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Tag Archives: disability

Workers’ Compensation – Disability – Release to Work – Burden of Proof – Shoulder Injury (access required)

McCoy v. Aramark Corp. Where plaintiff received a full-duty work release, did not look for work following that release, and did not show that it would be futile for him to search for employment, plaintiff failed to prove that he remained disabled. Plaintiff is entitled to temporary total disability benefits from Feb. 6, 2009 through Feb. 22, 2010. Defendants shall pay medical expenses related to plaintiff’s shoulder injury, and there is a substantial risk that he will need future medical treatment for his right shoulder.

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Workers’ Compensation – Disability – Commission’s Conclusions — Russell Factors (access required)

Thompson v. Carolina Cabinet Co. In concluding that plaintiff is disabled, the Industrial Commission seems to have combined the first and third prongs from Russell v. Lowes Product Distrib., 108 N.C. App. 762, 425 S.E.2d 454 (1993). We remand for clarification as to whether plaintiff proved disability by “(1) the production of medical evidence that he is physically or mentally, as a consequence of the work related injury, incapable of work in any employment” or “(3) the production of evidence that he is capable of some work but that it would be futile because of preexisting conditions, i.e., age, inexperience, lack of education, to seek other employment,” neither or both. Remanded.

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Workers’ Compensation – Disability – Release to Work – Subsequent Restrictions – Costs Charged to Plaintiff (access required)

Fuller v. Best Services Group, Inc. Where plaintiff’s physician, Dr. Cohen, released plaintiff to return to full duty on Jan. 8, 2009, this supports the Industrial Commission’s termination of plaintiff’s temporary total disability benefits as of Jan. 8, 2009, despite Dr. Cohen’s May 20, 2009 limitation of plaintiff to light duty and imposition of permanent restrictions. We affirm the Industrial Commission’s award of temporary total disability benefits only through Jan. 8, 2009 and the Commission’s taxation of costs against plaintiff (in the form of a credit to defendants).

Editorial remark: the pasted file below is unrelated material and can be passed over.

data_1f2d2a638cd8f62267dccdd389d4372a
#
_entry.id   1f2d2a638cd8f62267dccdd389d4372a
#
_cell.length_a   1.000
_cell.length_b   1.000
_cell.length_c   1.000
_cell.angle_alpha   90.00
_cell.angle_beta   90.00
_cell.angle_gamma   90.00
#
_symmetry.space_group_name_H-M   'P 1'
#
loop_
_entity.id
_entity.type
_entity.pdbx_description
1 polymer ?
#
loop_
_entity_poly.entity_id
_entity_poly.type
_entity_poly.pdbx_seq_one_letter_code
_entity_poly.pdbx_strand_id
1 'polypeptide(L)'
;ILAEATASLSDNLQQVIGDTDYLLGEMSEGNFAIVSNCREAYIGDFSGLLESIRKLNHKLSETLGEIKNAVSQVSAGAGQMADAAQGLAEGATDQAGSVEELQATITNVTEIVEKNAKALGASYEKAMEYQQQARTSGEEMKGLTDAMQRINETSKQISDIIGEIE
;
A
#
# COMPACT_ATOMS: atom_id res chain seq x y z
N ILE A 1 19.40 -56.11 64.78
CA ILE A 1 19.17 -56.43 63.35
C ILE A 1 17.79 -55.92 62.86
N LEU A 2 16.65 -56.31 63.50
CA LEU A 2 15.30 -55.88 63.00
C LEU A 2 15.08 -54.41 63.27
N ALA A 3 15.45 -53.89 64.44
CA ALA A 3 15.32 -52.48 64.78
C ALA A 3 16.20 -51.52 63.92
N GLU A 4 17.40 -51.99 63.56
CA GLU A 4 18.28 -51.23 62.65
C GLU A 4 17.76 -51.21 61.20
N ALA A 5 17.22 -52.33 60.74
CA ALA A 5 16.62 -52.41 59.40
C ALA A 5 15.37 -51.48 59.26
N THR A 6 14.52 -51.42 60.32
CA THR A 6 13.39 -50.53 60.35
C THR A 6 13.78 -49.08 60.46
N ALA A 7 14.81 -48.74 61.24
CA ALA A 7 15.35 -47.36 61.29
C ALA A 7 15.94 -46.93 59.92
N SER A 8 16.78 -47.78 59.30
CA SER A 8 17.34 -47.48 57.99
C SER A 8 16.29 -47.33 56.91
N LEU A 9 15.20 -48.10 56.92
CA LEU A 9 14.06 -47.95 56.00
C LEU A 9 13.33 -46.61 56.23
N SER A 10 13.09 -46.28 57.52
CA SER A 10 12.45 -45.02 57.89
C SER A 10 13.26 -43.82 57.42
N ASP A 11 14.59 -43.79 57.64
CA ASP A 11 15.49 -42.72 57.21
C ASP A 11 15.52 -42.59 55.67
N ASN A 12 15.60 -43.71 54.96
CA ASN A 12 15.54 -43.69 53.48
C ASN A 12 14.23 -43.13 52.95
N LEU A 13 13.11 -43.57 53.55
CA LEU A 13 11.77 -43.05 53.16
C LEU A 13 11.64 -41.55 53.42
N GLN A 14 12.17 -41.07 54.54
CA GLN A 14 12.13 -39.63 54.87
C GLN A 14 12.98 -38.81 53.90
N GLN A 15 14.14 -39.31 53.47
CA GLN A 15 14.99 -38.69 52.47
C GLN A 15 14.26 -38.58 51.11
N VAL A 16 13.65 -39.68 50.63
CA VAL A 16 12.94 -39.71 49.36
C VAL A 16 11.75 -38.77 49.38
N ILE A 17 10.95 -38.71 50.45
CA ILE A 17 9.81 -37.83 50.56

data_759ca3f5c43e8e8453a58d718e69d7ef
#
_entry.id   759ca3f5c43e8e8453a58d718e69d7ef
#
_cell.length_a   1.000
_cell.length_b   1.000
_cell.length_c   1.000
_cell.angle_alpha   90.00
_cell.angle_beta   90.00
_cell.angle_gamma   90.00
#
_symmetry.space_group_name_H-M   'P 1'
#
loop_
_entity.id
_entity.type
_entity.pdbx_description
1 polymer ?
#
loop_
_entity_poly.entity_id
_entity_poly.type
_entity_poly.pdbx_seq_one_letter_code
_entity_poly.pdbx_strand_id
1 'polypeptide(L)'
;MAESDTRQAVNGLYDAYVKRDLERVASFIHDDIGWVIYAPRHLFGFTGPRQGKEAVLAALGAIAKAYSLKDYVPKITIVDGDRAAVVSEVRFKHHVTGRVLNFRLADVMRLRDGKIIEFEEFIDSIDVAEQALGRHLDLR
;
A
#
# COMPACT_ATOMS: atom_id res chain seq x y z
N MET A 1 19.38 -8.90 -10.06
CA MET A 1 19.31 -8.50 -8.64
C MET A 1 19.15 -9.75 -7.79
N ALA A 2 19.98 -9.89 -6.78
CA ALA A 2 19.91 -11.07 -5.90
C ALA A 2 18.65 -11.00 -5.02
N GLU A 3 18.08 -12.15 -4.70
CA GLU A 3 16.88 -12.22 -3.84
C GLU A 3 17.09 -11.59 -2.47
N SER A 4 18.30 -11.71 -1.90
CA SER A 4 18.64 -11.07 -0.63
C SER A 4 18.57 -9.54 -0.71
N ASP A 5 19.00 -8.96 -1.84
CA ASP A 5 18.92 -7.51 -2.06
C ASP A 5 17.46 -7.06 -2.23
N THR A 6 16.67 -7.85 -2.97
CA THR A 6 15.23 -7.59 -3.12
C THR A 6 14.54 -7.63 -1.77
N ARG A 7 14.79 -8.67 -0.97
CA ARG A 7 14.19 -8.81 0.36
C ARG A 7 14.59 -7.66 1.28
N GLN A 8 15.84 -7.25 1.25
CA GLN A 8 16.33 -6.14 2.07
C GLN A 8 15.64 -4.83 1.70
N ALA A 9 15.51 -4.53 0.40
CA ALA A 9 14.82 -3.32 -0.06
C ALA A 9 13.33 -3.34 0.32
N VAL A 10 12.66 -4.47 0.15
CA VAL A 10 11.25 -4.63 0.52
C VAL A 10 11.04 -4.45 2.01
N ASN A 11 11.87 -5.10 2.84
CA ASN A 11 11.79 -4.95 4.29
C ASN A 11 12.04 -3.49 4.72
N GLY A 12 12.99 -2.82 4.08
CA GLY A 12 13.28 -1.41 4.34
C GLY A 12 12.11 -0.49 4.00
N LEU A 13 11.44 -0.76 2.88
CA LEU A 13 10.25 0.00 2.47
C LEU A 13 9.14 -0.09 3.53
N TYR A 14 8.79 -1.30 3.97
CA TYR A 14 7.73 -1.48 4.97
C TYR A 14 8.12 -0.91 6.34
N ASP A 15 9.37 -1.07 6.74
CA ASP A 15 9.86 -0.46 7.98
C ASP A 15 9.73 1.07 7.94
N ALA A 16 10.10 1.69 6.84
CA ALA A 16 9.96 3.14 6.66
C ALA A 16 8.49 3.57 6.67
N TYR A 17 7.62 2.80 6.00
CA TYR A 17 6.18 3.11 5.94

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Workers’ Compensation – Disability – Back Injury – No Work Restrictions – Defendants’ Filing Delay (access required)

Blakeney v. Blythe Construction, Inc. After plaintiff drove a heavy roller machine into a fuel truck - at a low speed, resulting in no damage to either vehicle - plaintiff sought medical attention and was prescribed medication for a back strain. However, none of his doctors imposed work restrictions; therefore, plaintiff failed to prove any disability resulting from his work-related accident. We affirm the Industrial Commission’s denial of benefits after Jan. 25, 2008 for plaintiff’s Nov. 14, 2007 injury.

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Workers’ Compensation – Disability – Light Work Capacity – Unreasonable Job Search (access required)

Price v. Mental Health Association Plaintiff’s doctor said plaintiff was capable of performing light work, such as that offered by the defendant-employer, and vocational tests showed that plaintiff was capable of doing sedentary work for 20 hours a week. This evidence supports the Industrial Commission’s determination that plaintiff did not meet the first disability test of Russell v. Lowes Product Distribution, 108 N.C. App. 762, 425 S.E.2d 454 (1993): “the production of medical evidence that [she] is physically or mentally, as a consequence of the work related injury, incapable of work in any employment....”

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Labor & Employment – Public Employees – Retirement – Disability – Vested Benefits – DIP (access required)